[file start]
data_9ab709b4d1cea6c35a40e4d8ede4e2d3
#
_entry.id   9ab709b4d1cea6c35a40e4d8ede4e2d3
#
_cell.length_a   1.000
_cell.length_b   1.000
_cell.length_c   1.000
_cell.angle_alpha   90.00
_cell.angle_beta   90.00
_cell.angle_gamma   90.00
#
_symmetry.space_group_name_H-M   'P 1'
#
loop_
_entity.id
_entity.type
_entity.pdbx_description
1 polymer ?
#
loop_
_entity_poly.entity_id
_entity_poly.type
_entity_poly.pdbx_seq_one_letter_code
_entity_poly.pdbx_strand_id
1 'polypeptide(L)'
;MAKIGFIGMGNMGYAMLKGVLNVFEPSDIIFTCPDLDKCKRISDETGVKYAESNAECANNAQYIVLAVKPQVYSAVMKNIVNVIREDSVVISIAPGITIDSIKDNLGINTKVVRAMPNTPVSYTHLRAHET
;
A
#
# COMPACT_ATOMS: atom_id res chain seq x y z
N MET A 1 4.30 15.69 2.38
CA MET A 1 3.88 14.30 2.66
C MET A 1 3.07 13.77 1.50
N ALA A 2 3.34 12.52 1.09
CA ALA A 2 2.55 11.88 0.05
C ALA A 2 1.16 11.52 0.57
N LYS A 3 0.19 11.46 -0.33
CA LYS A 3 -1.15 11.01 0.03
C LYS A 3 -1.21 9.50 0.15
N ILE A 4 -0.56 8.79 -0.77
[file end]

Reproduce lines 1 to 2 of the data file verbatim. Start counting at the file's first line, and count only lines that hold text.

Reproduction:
data_9ab709b4d1cea6c35a40e4d8ede4e2d3
#